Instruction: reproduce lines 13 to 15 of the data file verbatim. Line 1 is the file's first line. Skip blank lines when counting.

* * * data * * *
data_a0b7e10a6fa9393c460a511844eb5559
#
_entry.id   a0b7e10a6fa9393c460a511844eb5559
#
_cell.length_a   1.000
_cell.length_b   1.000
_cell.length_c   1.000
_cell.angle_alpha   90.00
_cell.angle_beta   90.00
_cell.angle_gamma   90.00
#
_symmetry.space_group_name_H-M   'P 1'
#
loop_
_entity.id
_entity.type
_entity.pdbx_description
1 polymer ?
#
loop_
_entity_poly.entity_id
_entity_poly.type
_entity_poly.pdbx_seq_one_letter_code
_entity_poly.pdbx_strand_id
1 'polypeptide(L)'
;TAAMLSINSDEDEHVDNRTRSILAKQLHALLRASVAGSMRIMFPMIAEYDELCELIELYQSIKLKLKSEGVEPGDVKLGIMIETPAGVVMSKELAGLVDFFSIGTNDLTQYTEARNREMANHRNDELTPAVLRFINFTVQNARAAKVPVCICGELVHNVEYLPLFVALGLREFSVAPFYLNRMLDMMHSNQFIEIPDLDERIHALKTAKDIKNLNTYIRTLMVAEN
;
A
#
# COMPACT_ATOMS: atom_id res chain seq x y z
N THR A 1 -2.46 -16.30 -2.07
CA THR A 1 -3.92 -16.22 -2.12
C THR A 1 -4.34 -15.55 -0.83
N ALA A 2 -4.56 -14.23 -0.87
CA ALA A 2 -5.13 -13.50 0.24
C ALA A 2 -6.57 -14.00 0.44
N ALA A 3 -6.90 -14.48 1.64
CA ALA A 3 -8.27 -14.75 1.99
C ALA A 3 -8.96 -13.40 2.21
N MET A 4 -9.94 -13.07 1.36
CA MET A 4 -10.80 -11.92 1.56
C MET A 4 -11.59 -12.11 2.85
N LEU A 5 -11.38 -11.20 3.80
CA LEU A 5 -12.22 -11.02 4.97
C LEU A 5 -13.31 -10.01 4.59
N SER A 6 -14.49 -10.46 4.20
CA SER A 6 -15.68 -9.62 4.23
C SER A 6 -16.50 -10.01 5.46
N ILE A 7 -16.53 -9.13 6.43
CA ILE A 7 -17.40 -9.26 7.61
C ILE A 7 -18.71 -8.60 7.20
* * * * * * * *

#
loop_
_entity.id